Matthew Griffin, described as “The Adviser behind the Advisers” and a “Young Kurzweil,” is the founder and CEO of the World Futures Forum and the 311 Institute, a global Futures and Deep Futures consultancy working between the dates of 2020 to 2070, and is an award winning futurist, and author of “Codex of the Future” series. Regularly featured in the global media, including AP, BBC, Bloomberg, CNBC, Discovery, RT, Viacom, and WIRED, Matthew’s ability to identify, track, and explain the impacts of hundreds of revolutionary emerging technologies on global culture, industry and society, is unparalleled. Recognised for the past six years as one of the world’s foremost futurists, innovation and strategy experts Matthew is an international speaker who helps governments, investors, multi-nationals and regulators around the world envision, build and lead an inclusive, sustainable future. A rare talent Matthew’s recent work includes mentoring Lunar XPrize teams, re-envisioning global education and training with the G20, and helping the world’s largest organisations envision and ideate the future of their products and services, industries, and countries. Matthew's clients include three Prime Ministers and several governments, including the G7, Accenture, Aon, Bain & Co, BCG, Credit Suisse, Dell EMC, Dentons, Deloitte, E&Y, GEMS, Huawei, JPMorgan Chase, KPMG, Lego, McKinsey, PWC, Qualcomm, SAP, Samsung, Sopra Steria, T-Mobile, and many more.
WHY THIS MATTERS IN BRIEF
There are many areas in the world that have a shortage of skilled surgeons, but tele-robotic operations like this one could solve that.
A little while ago I reported several developments in the robotic surgery field, from the development of a neurosurgical robot that’s fifty times faster than human neurosurgeons in trials, and an autonomous robot that travels within the human body fixing hearts, through to a dentist robot that implanted two teeth into a patient, and the development of Elon Musk’s Neuralink robot that will soon be autonomously implanting devices into people’s brains to help them connect them to Artificial Intelligence (AI) in the cloud. Oh, and swarms of surgical nanobots.
Now though hot on the heels of a surgeon in China who used a robot surgical system and a 5G connection to operate on an animal 30 miles away, a surgeon in India has successfully performed the first remote heart surgery on a human patient who was lying on an operating table 20 miles away. Both of these trials, coupled with other developments in AI, machine vision, robotics and connectivity, mean that one day surgeons will inevitably break free of today’s hospital model, where they, patients and theaters are all centralised in one place, and be able to operate from anywhere in the world on patients anywhere in the world – whether it’s disaster zones or on patients in countries where there are shortages of qualified surgeons.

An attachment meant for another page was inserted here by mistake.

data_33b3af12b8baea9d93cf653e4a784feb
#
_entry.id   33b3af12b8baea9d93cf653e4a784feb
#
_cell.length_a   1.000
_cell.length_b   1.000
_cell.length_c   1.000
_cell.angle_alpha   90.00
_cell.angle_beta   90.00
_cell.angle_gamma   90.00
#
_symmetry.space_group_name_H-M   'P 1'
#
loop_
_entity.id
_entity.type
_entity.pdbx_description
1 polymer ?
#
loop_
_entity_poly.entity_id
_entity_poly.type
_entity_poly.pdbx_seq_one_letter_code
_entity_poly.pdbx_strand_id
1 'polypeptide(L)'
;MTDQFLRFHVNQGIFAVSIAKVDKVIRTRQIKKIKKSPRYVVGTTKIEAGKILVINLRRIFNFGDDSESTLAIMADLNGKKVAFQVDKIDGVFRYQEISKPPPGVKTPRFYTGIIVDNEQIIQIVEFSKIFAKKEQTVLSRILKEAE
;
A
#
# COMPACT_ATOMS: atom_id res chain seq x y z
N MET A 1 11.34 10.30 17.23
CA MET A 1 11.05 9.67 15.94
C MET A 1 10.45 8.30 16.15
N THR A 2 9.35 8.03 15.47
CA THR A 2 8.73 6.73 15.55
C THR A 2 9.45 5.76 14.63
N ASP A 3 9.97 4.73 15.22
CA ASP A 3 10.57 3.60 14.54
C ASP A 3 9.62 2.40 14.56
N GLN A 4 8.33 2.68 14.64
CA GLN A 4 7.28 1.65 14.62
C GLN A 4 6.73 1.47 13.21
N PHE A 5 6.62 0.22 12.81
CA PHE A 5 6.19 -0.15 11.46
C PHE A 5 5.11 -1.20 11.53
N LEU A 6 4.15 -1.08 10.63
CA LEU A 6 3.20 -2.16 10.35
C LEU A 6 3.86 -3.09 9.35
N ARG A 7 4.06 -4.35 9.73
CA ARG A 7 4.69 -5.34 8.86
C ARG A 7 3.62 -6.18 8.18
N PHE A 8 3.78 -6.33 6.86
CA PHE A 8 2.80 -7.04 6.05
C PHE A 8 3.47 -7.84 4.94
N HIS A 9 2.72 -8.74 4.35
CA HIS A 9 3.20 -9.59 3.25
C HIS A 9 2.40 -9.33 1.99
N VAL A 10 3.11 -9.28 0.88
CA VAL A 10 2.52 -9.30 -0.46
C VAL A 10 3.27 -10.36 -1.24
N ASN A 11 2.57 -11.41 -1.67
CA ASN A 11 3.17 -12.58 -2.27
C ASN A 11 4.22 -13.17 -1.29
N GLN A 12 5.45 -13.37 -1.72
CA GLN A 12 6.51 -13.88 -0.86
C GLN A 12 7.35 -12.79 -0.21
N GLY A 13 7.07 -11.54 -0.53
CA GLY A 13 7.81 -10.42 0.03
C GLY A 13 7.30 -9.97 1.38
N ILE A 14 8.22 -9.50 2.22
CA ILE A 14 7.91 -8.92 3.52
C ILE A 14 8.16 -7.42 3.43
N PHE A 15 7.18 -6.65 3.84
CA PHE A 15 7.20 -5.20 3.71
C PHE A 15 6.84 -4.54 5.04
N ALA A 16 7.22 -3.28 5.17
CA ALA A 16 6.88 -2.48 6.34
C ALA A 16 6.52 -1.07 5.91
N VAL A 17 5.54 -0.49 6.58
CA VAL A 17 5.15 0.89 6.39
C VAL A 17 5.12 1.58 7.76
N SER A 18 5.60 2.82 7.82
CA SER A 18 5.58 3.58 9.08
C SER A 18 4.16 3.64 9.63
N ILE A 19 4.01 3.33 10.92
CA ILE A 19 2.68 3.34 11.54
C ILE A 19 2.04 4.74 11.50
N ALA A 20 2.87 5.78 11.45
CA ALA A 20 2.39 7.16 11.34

During the procedure, the CorPath GRX robot, developed by a company called Corindus, a Siemens company, inserted a small instrument called a stent in order to open blood vessels in the heart, according to a paper published in EClinicalMedicine. The operation, called percutaneous coronary intervention, is often performed in patients who have a condition called atherosclerosis, where plaque builds up in the blood vessels, restricting blood flow.
The long-distance procedure was performed by Dr. Tejas Patel of the Apex Heart Institute in Ahmedabad, Gujarat, India.
“I am honored to have been a part of this medical milestone,” said Patel. “The application of tele-robotics for remote treatment has the potential to impact a significant number of lives by providing access to specialized care that may not otherwise be possible.”
Previous procedures using the CorPath GRX robot have included a Robotic Control Workstation, which is typically situated a few feet from the operating table. The workstation includes multiple joysticks that the operating surgeon uses to control the robot, and it has screens that show what different components of the robot are doing and seeing.
For this procedure, the team set up an identical remote workstation that was connected to the robot through a high-speed internet connection. The researchers also set up cameras in the operating room that fed additional footage of the procedure to Dr. Patel, and a pair of surgeons stationed inside the operating room supervised the procedure.
NASA’s Ames Research Center was an early investor in telemedicine technology and developed one of the first virtual clinics in 1999 to assist the medical needs of astronauts based on the International Space Station, and the US military are also championing long-distance, robot-assisted surgeries with their own trials in an effort to provide better care to soldiers wounded on distant battlefields.
So called telemedicine has long been heralded as an inexpensive alternative to traditional forms of medicine, and has gained popularity in recent decades with advances like the above only helping to add fuel to the proverbial fire. For example, in 2017 76 percent of US hospitals had implemented some form of remote medicine, according to the American Hospital Association.
Over the past decade doctors have become more accustomed to using robots in surgeries. The first robot-assisted surgery was performed in 1985, when neurosurgeons used robotic technology to provide more precise brain biopsies. The da Vinci robotic surgical system performed 570,000 medical procedures in 2014, according to the Agency for Healthcare Research and Quality.